TIPS have become much more attractive as low inflation expectations have provided a low hurdle rate for longer-term investors. However, low absolute yields and lingering uncertainty over oil may limit the prospects of quick improvement. We do, however, find TIPS an attractive high-quality option and certainly more appealing than Treasuries as a result of recent underperformance.


The opinions voiced in this material are for general information only and are not intended to provide specific advice or recommendations for any individual. To determine which investment(s) may be appropriate for you, consult your financial advisor prior to investing. All performance reference is historical and is no guarantee of future results. All indexes are unmanaged and cannot be invested into directly.

The economic forecasts set forth in the presentation may not develop as predicted and there can be no guarantee that strategies promoted will be successful.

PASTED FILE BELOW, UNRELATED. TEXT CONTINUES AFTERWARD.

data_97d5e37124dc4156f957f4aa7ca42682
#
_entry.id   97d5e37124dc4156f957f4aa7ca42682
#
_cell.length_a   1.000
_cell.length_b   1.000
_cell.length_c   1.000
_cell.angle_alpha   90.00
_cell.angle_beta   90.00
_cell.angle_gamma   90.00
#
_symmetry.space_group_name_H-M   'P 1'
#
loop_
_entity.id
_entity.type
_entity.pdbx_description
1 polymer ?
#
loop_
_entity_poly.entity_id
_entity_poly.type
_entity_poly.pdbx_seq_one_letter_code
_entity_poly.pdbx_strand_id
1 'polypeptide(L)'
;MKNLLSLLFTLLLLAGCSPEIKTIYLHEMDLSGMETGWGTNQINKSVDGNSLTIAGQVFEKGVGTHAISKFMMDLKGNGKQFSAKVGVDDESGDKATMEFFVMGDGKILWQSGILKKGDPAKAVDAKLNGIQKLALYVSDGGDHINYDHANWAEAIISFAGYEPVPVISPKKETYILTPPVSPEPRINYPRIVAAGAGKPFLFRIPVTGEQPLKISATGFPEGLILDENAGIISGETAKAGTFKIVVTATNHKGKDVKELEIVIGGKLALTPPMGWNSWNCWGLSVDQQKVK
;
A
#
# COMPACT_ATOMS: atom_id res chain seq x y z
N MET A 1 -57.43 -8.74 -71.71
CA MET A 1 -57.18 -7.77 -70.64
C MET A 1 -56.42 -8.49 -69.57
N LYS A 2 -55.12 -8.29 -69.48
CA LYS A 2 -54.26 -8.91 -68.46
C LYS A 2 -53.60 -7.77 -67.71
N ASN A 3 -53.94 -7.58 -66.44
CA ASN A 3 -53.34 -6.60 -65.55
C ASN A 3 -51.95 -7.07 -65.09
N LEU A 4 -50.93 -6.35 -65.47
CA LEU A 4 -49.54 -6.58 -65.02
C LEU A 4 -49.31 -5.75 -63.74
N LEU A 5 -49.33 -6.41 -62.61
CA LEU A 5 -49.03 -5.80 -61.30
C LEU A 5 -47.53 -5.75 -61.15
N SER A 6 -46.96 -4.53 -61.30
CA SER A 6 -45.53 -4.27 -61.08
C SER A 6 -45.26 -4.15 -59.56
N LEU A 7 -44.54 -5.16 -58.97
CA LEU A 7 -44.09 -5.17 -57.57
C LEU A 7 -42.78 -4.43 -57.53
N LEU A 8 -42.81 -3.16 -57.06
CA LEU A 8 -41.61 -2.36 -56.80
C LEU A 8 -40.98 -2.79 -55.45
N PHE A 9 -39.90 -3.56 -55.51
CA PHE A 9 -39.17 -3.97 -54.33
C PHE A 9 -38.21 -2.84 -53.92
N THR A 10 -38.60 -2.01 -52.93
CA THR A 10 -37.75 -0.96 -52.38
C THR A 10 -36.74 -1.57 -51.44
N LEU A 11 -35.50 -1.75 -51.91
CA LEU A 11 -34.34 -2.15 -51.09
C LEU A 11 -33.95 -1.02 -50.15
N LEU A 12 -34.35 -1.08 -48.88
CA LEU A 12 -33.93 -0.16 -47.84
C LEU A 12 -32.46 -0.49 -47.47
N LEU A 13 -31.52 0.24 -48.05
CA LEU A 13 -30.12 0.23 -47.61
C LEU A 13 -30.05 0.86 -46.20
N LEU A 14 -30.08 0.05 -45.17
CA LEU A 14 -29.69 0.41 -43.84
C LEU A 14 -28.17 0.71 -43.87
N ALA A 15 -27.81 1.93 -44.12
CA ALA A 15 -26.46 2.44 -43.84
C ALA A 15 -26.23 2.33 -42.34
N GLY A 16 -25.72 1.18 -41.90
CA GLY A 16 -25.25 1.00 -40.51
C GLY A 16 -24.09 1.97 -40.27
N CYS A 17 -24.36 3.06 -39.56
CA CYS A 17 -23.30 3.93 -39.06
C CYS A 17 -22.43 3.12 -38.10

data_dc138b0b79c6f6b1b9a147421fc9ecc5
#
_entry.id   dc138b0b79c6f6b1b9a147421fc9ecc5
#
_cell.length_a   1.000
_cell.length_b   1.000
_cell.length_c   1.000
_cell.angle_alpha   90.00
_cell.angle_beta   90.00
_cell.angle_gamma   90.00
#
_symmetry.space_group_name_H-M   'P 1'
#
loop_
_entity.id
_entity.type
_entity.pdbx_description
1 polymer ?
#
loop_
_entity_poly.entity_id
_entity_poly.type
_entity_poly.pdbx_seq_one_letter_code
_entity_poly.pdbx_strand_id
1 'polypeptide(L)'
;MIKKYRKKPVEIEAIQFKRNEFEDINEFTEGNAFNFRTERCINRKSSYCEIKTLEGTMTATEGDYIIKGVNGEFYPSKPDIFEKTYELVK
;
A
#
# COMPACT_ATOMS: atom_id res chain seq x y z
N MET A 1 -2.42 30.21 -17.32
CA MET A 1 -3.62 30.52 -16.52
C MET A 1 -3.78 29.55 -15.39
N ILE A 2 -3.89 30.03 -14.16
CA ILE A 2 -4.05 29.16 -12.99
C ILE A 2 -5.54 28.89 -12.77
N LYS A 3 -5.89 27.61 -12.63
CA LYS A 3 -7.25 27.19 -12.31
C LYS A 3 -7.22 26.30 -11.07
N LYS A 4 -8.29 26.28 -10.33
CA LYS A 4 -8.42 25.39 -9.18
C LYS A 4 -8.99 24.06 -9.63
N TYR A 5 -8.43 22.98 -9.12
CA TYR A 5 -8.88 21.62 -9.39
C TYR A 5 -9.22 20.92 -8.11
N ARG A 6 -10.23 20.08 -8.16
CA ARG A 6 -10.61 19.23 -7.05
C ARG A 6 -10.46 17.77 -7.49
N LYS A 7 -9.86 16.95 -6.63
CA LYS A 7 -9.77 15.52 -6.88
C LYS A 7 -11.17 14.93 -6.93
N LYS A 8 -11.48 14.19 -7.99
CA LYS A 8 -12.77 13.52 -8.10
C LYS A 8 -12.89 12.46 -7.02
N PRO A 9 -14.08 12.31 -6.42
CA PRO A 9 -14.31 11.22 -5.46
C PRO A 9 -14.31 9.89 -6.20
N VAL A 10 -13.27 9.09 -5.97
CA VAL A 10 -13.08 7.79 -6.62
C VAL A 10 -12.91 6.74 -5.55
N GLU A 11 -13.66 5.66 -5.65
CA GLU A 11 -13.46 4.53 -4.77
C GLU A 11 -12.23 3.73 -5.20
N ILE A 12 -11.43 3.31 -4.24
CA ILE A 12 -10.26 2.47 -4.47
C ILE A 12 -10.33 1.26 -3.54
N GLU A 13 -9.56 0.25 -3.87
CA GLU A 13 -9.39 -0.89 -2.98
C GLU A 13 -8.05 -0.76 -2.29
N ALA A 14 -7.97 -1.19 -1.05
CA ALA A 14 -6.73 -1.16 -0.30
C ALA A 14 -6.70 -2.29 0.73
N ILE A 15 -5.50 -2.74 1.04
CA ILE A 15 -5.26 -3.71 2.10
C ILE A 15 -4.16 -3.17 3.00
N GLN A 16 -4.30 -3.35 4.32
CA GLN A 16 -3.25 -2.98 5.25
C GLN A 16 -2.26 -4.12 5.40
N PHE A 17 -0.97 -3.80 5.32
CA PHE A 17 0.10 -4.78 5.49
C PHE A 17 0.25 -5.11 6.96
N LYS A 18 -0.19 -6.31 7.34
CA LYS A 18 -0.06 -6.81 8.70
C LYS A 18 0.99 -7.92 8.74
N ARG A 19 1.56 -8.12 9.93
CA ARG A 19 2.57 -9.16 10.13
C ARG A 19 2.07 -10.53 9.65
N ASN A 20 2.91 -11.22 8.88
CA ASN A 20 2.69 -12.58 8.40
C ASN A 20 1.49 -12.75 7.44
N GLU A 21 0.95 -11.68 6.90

Bonds are subject to market and interest rate risk if sold prior to maturity. Bond values and yields will decline as interest rates rise, and bonds are subject to availability and change in price.

High-yield/junk bonds are not investment-grade securities, involve substantial risks, and generally should be part of the diversified portfolio of sophisticated investors.

Treasury Inflation-Protected Securities (TIPS) help eliminate inflation risk to your portfolio, as the principal is adjusted semiannually for inflation based on the Consumer Price Index (CPI), while providing a real rate of return guaranteed by the U.S. government. However, a few things you need to be aware of are that the CPI might not accurately match the general inflation rate; therefore, the principal balance on TIPS may not keep pace with the actual rate of inflation. The real interest yields on TIPS may rise, especially if there is a sharp spike in interest rates. If so, the rate of return on TIPS could lag behind other types of inflation-protected securities, like floating rate notes and T-bills. TIPs do not pay the inflation-adjusted balance until maturity, and the accrued principal on TIPS could decline, if there is deflation.